Your organisation is likely already engaged in a number of responsible business practices.
A Responsible Business Check-up involves a two hour interview with your small to medium enterprise to uncover what responsible business practices your organisation is already undertaking and where are there opportunities to do more and reap business benefits. This review spans your business – from your engagement with stakeholders such as staff, suppliers and customers to your environmental footprint to how you support your local community. The output is a private recommendations report which identifies key strengths and cost effective improvement opportunities in the short to medium-term.
Find out what’s involved: Read our ‘Introduction to Responsible Business Check-up’ guide for insight into what we do.
Get in touch: Call our SME expert Jen Casey on 01 874 3847 or email firstname.lastname@example.org to find out more about how we can support you.
You are eligible for the Responsible Business Check-up offering if:
You are an Irish company and the headquarters are based in the Republic of Ireland. (If you are based in Northern Ireland please visit bitcni.org.uk)
Our Responsible Business Academy is our training curriculum offered to small to medium sized businesses on a wide variety of responsible business subjects. This ranges from introductory material around what being a responsible business means and how it can deliver value to your business through to how to be more environmentally friendly to how to communicate your responsible business practices to reap benefits.
For companies with over 50 employees we also offer access to our Business in the Community Ireland membership streams. Depending on your business needs and priorities, whether you want to focus on making an impact in your community or you want to develop a comprehensive CSR strategy we offer three membership streams.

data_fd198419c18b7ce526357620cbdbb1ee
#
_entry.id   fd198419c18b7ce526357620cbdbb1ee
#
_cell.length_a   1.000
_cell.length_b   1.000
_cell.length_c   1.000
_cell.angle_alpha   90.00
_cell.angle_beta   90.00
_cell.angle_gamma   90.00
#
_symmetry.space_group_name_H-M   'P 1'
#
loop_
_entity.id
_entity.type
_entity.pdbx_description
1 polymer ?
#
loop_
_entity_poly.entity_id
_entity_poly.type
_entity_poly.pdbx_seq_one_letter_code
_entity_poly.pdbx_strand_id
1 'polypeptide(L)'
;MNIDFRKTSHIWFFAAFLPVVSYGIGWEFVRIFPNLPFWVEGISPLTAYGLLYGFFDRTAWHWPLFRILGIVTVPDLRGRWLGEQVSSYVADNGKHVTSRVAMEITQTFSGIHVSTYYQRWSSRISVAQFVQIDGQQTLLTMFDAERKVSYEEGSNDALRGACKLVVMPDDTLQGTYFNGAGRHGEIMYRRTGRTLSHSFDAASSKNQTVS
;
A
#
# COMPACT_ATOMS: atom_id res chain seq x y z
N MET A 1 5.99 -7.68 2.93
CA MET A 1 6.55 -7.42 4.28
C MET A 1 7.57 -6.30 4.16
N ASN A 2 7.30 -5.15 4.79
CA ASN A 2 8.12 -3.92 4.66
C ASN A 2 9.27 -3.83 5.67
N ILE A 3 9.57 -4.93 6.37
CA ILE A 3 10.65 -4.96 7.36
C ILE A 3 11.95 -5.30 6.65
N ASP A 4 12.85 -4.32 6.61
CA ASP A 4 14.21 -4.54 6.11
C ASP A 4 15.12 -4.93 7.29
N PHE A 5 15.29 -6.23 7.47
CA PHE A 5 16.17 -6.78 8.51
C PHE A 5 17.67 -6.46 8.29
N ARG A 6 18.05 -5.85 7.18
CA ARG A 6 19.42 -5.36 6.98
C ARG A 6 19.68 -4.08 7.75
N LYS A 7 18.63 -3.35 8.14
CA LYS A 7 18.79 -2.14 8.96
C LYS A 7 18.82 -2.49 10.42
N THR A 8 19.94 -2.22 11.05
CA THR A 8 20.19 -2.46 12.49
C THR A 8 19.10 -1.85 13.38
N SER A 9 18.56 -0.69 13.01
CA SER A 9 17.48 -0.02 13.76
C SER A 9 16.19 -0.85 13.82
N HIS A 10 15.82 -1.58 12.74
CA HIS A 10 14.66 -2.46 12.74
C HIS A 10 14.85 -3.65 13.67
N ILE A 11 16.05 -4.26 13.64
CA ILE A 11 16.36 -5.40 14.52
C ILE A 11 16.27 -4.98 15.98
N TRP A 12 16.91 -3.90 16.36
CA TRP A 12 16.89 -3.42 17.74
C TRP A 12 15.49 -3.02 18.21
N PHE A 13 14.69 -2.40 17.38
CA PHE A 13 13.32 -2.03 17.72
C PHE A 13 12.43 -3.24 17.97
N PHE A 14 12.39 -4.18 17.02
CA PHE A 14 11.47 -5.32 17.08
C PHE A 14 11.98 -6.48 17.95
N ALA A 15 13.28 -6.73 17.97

Explore this section to find the one that best suits your needs.
For any membership enquiries please contact our Membership Exec Lorraine O’Toole email@example.com
SME stands for Small and Medium Enterprises, but the term includes Micro enterprises as well. Broadly speaking, if your business has 249 or fewer employees, it is an SME. The European Commission defines an SME in terms of both headcount and turnover:
Corporate Social Responsibility (CSR) – also known as Corporate Responsibility (CR) or Corporate Responsibility and Sustainability (CRS) – is the term most frequently applied to the voluntary integration of social and environmental concerns into business practice. It’s about being a responsible business. The EU Commission recently defined it as “the responsibility of enterprises for their impacts on society”.
Don’t let the name fool you: sustainable, responsible enterprise isn’t just for corporates, and it isn’t just about social outputs either. The business case for CSR is applicable at all scales, and its impacts can be seen in the environment, workplace and marketplace arenas, as well as social. The ideas are evolving faster than the terminology can keep up with, but when the potential benefits of engaging with them are so substantial, we mustn’t let ourselves be held back by an acronym.
While smaller businesses rarely have the same access to resources as larger organisations, there are many ways to can engage in responsible and sustainable business. As the European Commission has pointed out, “a large proportion of SMEs have always done things that could today be called ‘corporate social responsibility’, even if they do not know or use the term themselves”.
By taking simple, low-cost steps, SMEs can create additional value based on what they already do. For those looking to improve, we’ve compiled a selection of the best free online tools and tips to help you get started, along with a database of best practice to inspire you to take action.
In 2014, the Department for Jobs, Enterprise and Innovation launched Ireland’s first National Plan on CSR titled ‘Good for Business, Good for the Community’ 2014-2016. In the policy document, it promised to encourage the development of CSR in the SME sector and support sustainable business models through public policy supports, such as green procurement and initiatives to increase SME access to public procurement.
Individually this may be true, but a recent comprehensive study conducted in the EU has found that SMEs are in fact cumulatively responsible for 70% of industrial pollution.